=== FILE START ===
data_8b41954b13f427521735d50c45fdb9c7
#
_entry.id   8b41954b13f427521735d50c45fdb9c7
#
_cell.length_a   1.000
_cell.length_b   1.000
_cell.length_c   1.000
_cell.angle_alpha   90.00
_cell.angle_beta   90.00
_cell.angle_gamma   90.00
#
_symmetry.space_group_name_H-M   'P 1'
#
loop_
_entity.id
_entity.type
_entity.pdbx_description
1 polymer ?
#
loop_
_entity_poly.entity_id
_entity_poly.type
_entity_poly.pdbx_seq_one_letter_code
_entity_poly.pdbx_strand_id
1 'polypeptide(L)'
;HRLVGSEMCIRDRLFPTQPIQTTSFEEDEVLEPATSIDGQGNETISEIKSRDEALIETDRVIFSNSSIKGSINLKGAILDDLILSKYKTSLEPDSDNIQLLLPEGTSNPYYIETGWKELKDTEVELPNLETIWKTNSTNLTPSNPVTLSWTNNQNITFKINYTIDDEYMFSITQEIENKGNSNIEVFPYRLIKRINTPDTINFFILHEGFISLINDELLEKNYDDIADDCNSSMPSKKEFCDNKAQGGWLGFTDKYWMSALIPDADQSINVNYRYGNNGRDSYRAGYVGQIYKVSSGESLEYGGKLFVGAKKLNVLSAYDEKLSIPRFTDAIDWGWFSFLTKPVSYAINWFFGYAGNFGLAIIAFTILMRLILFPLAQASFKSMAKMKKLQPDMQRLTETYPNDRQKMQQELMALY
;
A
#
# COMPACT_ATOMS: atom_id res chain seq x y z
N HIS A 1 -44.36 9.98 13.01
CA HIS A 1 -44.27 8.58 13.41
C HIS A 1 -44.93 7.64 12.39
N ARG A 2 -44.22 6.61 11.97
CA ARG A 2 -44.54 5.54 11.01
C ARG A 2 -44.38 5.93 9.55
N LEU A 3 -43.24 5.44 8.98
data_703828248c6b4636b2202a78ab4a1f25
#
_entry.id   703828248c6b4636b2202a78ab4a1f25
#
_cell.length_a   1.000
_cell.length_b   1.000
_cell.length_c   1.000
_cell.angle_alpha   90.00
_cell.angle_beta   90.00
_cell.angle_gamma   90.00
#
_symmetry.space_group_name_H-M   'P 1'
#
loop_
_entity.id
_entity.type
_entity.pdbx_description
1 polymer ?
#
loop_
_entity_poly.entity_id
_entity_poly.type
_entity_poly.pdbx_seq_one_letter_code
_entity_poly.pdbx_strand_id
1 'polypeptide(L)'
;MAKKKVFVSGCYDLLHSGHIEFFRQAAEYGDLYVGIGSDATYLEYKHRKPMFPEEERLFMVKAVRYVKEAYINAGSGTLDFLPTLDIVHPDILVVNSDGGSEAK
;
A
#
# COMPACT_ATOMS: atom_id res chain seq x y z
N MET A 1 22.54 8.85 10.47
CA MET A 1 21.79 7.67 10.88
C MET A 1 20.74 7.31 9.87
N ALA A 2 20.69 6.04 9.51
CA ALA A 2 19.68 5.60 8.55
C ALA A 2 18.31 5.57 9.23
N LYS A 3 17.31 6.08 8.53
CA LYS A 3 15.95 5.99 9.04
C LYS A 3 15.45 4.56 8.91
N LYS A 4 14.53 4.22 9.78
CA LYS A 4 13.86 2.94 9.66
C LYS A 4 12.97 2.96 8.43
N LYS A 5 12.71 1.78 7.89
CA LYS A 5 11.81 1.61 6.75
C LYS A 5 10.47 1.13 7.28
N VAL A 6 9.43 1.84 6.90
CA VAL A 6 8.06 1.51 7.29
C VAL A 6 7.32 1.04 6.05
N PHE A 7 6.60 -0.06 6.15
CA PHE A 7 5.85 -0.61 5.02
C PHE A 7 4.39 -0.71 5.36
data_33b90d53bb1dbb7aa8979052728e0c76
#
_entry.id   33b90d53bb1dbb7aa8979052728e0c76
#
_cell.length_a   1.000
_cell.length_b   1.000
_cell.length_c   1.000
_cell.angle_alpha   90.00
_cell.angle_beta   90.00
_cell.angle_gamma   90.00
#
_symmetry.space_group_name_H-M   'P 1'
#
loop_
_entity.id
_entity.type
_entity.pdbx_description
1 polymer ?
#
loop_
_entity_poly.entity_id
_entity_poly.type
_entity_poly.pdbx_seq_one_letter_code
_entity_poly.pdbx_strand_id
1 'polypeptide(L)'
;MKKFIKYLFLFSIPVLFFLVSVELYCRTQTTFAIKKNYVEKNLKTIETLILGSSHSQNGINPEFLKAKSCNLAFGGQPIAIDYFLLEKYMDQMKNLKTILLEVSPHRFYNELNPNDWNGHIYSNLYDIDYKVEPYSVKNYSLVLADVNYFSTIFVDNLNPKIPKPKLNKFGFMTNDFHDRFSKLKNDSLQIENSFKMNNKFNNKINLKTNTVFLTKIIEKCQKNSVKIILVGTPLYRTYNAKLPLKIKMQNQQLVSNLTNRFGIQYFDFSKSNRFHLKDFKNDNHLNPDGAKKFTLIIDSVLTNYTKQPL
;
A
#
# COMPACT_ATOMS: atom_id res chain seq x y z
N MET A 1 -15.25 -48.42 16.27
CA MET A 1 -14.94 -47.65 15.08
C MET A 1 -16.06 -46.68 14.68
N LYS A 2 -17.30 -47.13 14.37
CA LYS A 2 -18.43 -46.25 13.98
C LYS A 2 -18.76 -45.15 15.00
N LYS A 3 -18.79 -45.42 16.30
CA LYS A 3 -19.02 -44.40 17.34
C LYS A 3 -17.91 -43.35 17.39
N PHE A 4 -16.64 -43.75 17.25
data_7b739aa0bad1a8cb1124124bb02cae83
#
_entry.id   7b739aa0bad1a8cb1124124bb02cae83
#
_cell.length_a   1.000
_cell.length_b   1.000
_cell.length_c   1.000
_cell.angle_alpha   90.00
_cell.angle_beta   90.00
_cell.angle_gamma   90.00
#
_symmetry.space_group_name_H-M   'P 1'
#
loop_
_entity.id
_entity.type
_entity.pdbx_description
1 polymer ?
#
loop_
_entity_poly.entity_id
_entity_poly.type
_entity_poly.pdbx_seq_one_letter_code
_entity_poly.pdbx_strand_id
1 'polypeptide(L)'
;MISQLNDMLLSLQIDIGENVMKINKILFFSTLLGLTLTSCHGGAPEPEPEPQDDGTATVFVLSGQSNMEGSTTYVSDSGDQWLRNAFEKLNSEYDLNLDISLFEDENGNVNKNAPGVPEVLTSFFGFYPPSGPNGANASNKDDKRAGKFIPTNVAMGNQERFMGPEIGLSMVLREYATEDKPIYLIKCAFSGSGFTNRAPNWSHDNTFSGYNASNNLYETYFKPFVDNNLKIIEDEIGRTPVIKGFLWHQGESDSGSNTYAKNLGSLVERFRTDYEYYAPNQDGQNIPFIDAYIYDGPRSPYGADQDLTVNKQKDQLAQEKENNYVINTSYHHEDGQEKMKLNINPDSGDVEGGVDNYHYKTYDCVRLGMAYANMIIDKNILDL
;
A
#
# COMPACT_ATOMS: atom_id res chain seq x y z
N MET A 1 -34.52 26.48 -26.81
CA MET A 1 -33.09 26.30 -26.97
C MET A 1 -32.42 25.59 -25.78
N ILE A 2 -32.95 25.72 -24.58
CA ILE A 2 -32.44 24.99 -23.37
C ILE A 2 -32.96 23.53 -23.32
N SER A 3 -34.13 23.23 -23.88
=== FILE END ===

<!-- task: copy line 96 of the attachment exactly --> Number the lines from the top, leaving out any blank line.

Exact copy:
_cell.angle_alpha   90.00